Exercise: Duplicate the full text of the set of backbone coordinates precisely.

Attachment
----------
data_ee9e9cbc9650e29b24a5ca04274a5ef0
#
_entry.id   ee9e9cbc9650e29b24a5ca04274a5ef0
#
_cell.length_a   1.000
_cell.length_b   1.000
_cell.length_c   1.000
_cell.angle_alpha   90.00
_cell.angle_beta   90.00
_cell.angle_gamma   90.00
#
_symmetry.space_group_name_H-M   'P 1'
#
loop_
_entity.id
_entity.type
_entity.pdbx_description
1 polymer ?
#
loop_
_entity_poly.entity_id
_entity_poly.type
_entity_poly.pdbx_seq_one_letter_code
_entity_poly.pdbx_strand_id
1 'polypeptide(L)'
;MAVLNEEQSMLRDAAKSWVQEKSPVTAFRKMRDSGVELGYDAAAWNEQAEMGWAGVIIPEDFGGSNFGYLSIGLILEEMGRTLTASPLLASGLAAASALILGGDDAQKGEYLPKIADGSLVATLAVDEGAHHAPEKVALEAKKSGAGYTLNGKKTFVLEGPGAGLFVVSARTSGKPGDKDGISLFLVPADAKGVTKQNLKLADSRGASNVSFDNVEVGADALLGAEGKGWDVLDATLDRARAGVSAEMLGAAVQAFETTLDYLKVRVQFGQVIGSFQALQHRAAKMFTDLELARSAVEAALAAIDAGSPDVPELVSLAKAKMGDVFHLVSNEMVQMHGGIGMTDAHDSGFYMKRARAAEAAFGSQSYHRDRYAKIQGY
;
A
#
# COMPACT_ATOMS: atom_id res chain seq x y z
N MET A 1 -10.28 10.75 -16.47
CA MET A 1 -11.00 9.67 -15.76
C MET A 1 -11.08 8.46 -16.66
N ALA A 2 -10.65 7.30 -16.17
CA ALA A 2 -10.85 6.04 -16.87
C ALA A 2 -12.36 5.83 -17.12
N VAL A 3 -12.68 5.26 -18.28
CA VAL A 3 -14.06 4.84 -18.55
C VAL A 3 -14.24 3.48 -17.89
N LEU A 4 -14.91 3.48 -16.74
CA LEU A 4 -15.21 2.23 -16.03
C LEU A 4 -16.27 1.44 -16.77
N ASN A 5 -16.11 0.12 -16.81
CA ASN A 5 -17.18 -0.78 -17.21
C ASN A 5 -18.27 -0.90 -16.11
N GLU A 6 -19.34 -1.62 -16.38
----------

data_ee9e9cbc9650e29b24a5ca04274a5ef0
#
_entry.id   ee9e9cbc9650e29b24a5ca04274a5ef0
#
_cell.length_a   1.000
_cell.length_b   1.000
_cell.length_c   1.000
_cell.angle_alpha   90.00
_cell.angle_beta   90.00
_cell.angle_gamma   90.00
#
_symmetry.space_group_name_H-M   'P 1'
#
loop_
_entity.id
_entity.type
_entity.pdbx_description
1 polymer ?
#
loop_
_entity_poly.entity_id
_entity_poly.type
_entity_poly.pdbx_seq_one_letter_code
_entity_poly.pdbx_strand_id
1 'polypeptide(L)'
;MAVLNEEQSMLRDAAKSWVQEKSPVTAFRKMRDSGVELGYDAAAWNEQAEMGWAGVIIPEDFGGSNFGYLSIGLILEEMGRTLTASPLLASGLAAASALILGGDDAQKGEYLPKIADGSLVATLAVDEGAHHAPEKVALEAKKSGAGYTLNGKKTFVLEGPGAGLFVVSARTSGKPGDKDGISLFLVPADAKGVTKQNLKLADSRGASNVSFDNVEVGADALLGAEGKGWDVLDATLDRARAGVSAEMLGAAVQAFETTLDYLKVRVQFGQVIGSFQALQHRAAKMFTDLELARSAVEAALAAIDAGSPDVPELVSLAKAKMGDVFHLVSNEMVQMHGGIGMTDAHDSGFYMKRARAAEAAFGSQSYHRDRYAKIQGY
;
A
#
# COMPACT_ATOMS: atom_id res chain seq x y z
N MET A 1 -10.28 10.75 -16.47
CA MET A 1 -11.00 9.67 -15.76
C MET A 1 -11.08 8.46 -16.66
N ALA A 2 -10.65 7.30 -16.17
CA ALA A 2 -10.85 6.04 -16.87
C ALA A 2 -12.36 5.83 -17.12
N VAL A 3 -12.68 5.26 -18.28
CA VAL A 3 -14.06 4.84 -18.55
C VAL A 3 -14.24 3.48 -17.89
N LEU A 4 -14.91 3.48 -16.74
CA LEU A 4 -15.21 2.23 -16.03
C LEU A 4 -16.27 1.44 -16.77
N ASN A 5 -16.11 0.12 -16.81
CA ASN A 5 -17.18 -0.78 -17.21
C ASN A 5 -18.27 -0.90 -16.11
N GLU A 6 -19.34 -1.62 -16.38